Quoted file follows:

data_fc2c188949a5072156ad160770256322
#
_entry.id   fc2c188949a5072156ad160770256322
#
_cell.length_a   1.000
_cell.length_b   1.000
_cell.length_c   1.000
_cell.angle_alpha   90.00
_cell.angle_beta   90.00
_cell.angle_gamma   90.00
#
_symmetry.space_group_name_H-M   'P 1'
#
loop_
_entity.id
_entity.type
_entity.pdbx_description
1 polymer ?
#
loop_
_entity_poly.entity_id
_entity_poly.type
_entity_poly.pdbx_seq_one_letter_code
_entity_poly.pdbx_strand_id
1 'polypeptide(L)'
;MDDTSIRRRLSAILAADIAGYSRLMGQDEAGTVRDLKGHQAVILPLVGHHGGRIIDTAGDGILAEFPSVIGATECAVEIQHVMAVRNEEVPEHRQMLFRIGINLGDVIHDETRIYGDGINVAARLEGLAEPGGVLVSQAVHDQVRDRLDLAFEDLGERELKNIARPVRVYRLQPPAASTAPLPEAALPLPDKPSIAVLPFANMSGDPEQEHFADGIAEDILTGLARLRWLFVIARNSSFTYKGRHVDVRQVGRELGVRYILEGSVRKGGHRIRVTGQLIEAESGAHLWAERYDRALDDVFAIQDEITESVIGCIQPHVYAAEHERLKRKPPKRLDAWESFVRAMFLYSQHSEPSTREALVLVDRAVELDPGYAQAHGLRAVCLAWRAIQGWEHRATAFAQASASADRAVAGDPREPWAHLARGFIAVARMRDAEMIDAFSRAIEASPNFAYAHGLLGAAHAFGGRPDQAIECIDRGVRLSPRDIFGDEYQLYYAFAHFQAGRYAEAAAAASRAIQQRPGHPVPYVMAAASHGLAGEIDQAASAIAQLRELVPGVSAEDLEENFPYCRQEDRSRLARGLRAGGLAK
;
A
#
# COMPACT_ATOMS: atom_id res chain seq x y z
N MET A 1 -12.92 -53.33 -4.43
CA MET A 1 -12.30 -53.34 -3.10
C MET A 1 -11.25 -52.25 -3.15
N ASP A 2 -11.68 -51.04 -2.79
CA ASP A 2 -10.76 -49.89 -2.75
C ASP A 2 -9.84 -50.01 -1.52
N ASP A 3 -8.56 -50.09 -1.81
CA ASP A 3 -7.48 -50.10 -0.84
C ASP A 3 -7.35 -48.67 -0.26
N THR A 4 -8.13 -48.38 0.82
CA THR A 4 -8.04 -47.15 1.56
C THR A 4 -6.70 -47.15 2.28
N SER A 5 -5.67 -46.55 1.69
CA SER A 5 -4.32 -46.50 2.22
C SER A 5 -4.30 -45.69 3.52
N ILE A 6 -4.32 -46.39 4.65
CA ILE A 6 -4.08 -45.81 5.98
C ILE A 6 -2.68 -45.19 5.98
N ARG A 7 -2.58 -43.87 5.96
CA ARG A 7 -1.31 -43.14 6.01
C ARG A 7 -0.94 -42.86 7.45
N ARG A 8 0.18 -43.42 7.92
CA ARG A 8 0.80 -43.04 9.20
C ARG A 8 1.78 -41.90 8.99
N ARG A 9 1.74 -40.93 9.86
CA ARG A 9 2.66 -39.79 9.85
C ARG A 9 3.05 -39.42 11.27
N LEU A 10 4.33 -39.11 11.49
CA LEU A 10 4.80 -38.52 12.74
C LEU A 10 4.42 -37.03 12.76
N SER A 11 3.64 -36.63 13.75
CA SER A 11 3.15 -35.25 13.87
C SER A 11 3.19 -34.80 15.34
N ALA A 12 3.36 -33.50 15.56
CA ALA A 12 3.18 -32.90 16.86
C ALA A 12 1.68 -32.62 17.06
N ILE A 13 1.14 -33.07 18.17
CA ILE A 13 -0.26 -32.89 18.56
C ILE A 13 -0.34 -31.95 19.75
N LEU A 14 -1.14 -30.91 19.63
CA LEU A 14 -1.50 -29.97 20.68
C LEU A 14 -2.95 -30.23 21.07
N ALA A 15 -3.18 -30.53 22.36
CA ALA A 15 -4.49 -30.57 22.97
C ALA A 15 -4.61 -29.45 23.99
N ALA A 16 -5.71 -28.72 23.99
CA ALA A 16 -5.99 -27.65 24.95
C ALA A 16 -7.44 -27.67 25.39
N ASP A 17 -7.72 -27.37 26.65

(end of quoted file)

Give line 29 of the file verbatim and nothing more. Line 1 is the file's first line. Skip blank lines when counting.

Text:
#